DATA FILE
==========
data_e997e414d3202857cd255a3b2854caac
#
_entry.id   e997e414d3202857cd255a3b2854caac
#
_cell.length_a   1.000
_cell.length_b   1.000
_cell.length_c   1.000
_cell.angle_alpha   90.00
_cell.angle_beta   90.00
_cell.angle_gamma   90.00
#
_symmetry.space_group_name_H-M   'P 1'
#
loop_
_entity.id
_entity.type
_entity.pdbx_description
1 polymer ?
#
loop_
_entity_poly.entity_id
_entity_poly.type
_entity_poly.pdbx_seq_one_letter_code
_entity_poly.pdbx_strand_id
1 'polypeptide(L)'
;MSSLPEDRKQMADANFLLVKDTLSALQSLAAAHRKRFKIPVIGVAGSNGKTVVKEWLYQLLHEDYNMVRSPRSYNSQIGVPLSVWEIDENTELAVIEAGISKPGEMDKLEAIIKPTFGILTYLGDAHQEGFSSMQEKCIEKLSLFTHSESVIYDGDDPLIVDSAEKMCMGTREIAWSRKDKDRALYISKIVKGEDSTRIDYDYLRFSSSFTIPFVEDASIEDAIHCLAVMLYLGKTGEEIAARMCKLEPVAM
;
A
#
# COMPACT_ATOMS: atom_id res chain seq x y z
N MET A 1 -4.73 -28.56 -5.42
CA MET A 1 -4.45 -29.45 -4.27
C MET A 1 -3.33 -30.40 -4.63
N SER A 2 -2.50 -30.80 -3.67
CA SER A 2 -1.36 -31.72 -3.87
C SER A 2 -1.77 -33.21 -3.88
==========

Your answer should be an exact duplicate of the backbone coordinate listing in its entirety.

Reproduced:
data_e997e414d3202857cd255a3b2854caac
#
_entry.id   e997e414d3202857cd255a3b2854caac
#
_cell.length_a   1.000
_cell.length_b   1.000
_cell.length_c   1.000
_cell.angle_alpha   90.00
_cell.angle_beta   90.00
_cell.angle_gamma   90.00
#
_symmetry.space_group_name_H-M   'P 1'
#
loop_
_entity.id
_entity.type
_entity.pdbx_description
1 polymer ?
#
loop_
_entity_poly.entity_id
_entity_poly.type
_entity_poly.pdbx_seq_one_letter_code
_entity_poly.pdbx_strand_id
1 'polypeptide(L)'
;MSSLPEDRKQMADANFLLVKDTLSALQSLAAAHRKRFKIPVIGVAGSNGKTVVKEWLYQLLHEDYNMVRSPRSYNSQIGVPLSVWEIDENTELAVIEAGISKPGEMDKLEAIIKPTFGILTYLGDAHQEGFSSMQEKCIEKLSLFTHSESVIYDGDDPLIVDSAEKMCMGTREIAWSRKDKDRALYISKIVKGEDSTRIDYDYLRFSSSFTIPFVEDASIEDAIHCLAVMLYLGKTGEEIAARMCKLEPVAM
;
A
#
# COMPACT_ATOMS: atom_id res chain seq x y z
N MET A 1 -4.73 -28.56 -5.42
CA MET A 1 -4.45 -29.45 -4.27
C MET A 1 -3.33 -30.40 -4.63
N SER A 2 -2.50 -30.80 -3.67
CA SER A 2 -1.36 -31.72 -3.87
C SER A 2 -1.77 -33.21 -3.88